Free Worldwide Shipping

Shop over 1 Million Toys in our Huge New Range

Shakespeare and the Countess
By

Rating

Product Description
Product Details

Reviews

A splendid and original book * Sunday Telegraph, Book of the Week *
Fabulous!...I could not recommend it highly enough. -- Alison Weir
Greatly enjoying Shakespeare and the Countess ... Fascinating how much archives can still yield. -- Stanley Wells
I am in love with the brilliant research on display in Shakespeare and the Countess and how it brings to the fore Lady Elizabeth Russell, a trailblazing early feminist. -- Amma Asante * Observer Books of the Year 2014 *
A work of historical and literary detection which takes us straight to the heart of religious politics in Elizabethan England . . . there is a great deal to admire in this hugely ambitious book. -- Frances Wilson * New Statesman *
This is a detailed biography of a vigorous (if not likeable) woman who stood close to power throughout the reign of Elizabeth I. [Elizabeth] Russell was a remarkable person - clever, domineering and ruthless . . . Laoutaris has done a thorough research job * Sunday Times *
It is a fascinating story and Laoutaris tells it with a winning combination of scholarly rigour and elegant prose. Contributing something fresh in the crowded arena of Shakespeare studies is not easy, but Laoutaris has done precisely that . . . A splendid book * Herald Scotland *
Laoutaris delves into all this with immense gusto, introducing his readers to a dizzying cast of characters and approaching his subject from myriad different angles. Thanks to [his] impressive research, this largely forgotten figure emerges as a woman of great erudition, determination and courage, scarcely less remarkable than her namesake and contemporary Elizabeth I -- Anne Somerset * Literary Review *
Elizabeth Russell was a force to be reckoned with [and] is the indefatigable heroine of [the] book . . . [She was] the woman who forced the company [the Chamberlain's Men] across the Thames to create their crucible of theatrical poetry, the Globe * The Times *
[An] energetic and enterprising book. He has done much original research, adding new details to the history of the [Blackfriars] playhouse, and to our knowledge of Elizabethan and Jacobean Blackfriars . . . Elizabeth Russell was a powerful figure . . . a fearsome Elizabethan version of Lady Bracknell or Bertie Wooster's Aunt Agatha . . . Laoutaris has done some very valuable archival work . . . It is certainly a story worth telling, and Laoutaris tells it well. -- Charles Nicholl * London Review of Books *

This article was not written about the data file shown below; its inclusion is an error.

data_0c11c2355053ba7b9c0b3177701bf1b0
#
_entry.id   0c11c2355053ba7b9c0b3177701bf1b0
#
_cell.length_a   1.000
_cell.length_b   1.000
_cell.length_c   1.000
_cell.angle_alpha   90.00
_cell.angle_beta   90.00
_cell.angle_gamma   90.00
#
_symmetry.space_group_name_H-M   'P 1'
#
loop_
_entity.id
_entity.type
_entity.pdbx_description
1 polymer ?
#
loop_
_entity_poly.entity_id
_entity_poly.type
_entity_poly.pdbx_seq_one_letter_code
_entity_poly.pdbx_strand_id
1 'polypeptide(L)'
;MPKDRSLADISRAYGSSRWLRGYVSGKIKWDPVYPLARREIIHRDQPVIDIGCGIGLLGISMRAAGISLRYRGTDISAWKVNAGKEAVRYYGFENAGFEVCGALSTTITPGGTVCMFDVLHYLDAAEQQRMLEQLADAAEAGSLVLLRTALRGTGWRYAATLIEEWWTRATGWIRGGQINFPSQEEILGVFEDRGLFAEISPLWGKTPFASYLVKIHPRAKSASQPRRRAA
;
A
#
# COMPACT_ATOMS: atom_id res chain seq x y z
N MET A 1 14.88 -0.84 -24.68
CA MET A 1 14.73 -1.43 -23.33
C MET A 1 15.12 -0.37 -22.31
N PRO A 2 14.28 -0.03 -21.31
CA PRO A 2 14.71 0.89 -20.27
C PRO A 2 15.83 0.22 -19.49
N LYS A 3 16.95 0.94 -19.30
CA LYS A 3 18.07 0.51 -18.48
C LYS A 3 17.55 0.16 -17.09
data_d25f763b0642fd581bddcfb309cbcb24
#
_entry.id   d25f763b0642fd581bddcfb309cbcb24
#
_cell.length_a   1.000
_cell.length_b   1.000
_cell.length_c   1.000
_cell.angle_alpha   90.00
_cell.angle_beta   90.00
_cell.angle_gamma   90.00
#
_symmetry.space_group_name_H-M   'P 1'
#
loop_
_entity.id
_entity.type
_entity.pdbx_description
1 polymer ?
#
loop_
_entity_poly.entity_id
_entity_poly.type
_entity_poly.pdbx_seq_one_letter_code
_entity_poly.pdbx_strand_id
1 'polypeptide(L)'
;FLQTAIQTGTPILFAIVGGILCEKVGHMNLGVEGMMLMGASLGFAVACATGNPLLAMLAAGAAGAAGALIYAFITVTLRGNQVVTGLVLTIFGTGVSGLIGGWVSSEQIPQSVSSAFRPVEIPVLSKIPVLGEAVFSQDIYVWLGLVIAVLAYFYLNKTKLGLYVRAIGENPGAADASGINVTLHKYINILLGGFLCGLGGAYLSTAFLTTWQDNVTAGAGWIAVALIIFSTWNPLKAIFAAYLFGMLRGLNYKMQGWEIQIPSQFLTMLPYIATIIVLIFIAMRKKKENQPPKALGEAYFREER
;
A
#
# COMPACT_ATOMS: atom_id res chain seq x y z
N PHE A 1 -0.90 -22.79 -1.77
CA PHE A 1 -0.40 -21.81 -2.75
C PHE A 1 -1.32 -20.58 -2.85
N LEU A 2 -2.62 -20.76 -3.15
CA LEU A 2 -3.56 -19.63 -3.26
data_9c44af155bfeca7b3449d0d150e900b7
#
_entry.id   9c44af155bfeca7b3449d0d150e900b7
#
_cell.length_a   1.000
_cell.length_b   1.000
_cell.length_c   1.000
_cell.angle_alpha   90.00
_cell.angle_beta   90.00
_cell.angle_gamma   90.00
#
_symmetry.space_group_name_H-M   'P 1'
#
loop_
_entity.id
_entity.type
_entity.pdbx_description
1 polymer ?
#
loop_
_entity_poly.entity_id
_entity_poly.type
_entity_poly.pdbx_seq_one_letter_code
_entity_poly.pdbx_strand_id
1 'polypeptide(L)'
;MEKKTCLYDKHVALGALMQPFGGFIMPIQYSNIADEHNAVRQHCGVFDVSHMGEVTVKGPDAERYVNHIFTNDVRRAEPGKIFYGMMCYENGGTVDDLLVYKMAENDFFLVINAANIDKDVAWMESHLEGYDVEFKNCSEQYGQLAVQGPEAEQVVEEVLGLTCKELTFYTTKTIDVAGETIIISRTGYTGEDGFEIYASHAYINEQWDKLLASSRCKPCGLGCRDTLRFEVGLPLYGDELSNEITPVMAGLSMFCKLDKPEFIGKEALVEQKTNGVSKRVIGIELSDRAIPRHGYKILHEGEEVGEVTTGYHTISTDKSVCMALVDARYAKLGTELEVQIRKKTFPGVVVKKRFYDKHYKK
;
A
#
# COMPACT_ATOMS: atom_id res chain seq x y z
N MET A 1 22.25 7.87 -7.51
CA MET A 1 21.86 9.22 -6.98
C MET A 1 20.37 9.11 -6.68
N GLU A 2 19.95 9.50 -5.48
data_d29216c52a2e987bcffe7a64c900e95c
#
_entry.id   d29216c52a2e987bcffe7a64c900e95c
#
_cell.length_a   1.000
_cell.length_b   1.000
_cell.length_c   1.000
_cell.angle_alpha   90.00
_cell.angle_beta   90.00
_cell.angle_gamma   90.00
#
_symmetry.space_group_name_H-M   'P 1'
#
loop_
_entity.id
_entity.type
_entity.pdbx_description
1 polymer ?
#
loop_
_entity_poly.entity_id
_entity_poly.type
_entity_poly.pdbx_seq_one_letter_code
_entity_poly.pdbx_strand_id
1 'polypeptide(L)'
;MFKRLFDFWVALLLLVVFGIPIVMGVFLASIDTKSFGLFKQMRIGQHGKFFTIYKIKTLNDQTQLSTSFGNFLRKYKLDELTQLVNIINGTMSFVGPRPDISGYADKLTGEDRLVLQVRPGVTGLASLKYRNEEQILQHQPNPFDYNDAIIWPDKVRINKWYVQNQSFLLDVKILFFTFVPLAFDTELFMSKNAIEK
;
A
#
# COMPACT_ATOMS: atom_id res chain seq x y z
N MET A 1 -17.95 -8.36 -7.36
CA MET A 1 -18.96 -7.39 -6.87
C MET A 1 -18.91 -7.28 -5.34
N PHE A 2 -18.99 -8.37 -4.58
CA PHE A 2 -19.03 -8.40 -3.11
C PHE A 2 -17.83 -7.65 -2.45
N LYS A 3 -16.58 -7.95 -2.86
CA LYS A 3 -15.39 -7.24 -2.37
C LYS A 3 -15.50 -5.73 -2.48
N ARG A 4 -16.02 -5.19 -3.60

Chris Laoutaris sheds light on the life of the woman who waged battle against the Bard * Big Issue North *
Genuinely groundbreaking . . . It's a thrilling tale and Laoutaris tells it superbly, with fluency and passion and a masterful eye for the dramatic. Emphatic, meticulously researched and strikingly original. * Marylebone Journal (Book of the Week) *
A distinguished biography . . . [and] an impressive feat of archival research by Chris Laoutaris. * Around the Globe (the magazine of Shakespeare's Globe) *
[T]he ambitious, crafty, and eagerly litigious Elizabeth Russell . . . takes centre stage in this power struggle-filled Elizabethan drama. The self-proclaimed countess threatened Shakespeare's livelihood . . . but her opposition inadvertently resulted in the creation of the famous Globe Theatre, which secured the Bard's legacy . . . Russell's voice is heard strongly . . . As Laoutaris shows, Russell - a "staunch Puritan," funerary monument designer, and the only female sheriff in Elizabethan England - was worthy of starring in a Shakespearean drama. * Publishers Weekly, USA *
[A] tale of 16th century NIMBYism. The Puritan termagant Elizabeth Russell mounted a successful campaign against the . . . theatre company, which boasted one W. Shakespeare as a partner . . . [Laoutaris] has unearthed a fascinating story. * Independent *
Life comes close to imitating art in Shakespeare and the Countess. Here Laoutaris resuscitates as the great playwright's foil the long-forgotten Elizabeth Russell, a self-proclaimed dowager countess and unblushing harridan, who could have stepped out of a turbulent history play . . . Through her, Laoutaris throws fascinating light on the Puritans' determined fight against both Roman Catholicism and the newly established Church of England . . . [and] on her success in preventing the Burbages, the playwright's partners, from opening an indoor theatre in Blackfriars beside her home. * New York Times *
An engaging portrait of this powerful noblewoman . . . The author shows, by deftly weaving the events during Russell's lifetime and her personal impacts played therein, that he exhaustively researched his subject . . .an immensely riveting read. * Library Journal, USA *
It could be a tale for the stage itself, involving an ambitious parvenu, a self-styled countess, more than a hint of treachery and one of the more spectacular examples of historical Nimbysim . . . [This is] the story of how William Shakespeare's early plans for a theatre . . . were thwarted by the outrageous Lady Russell. * Daily Telegraph *
The story of Shakespeare and the Countess has all the hallmarks of one of his famous plays - treachery, deception, death and triumph . . . [A] fantastic tale . . . [Laoutaris] discovered a web of deceit and a true villain worthy of any of Shakespeare's plays - as well as information previously thought lost'. * Daily Mail *

Ask a Question About this Product More...
Write your question below:
Look for similar items by category
Home » Books » Biography » Literary
Item ships from and is sold by Fishpond.com, Inc.
Back to top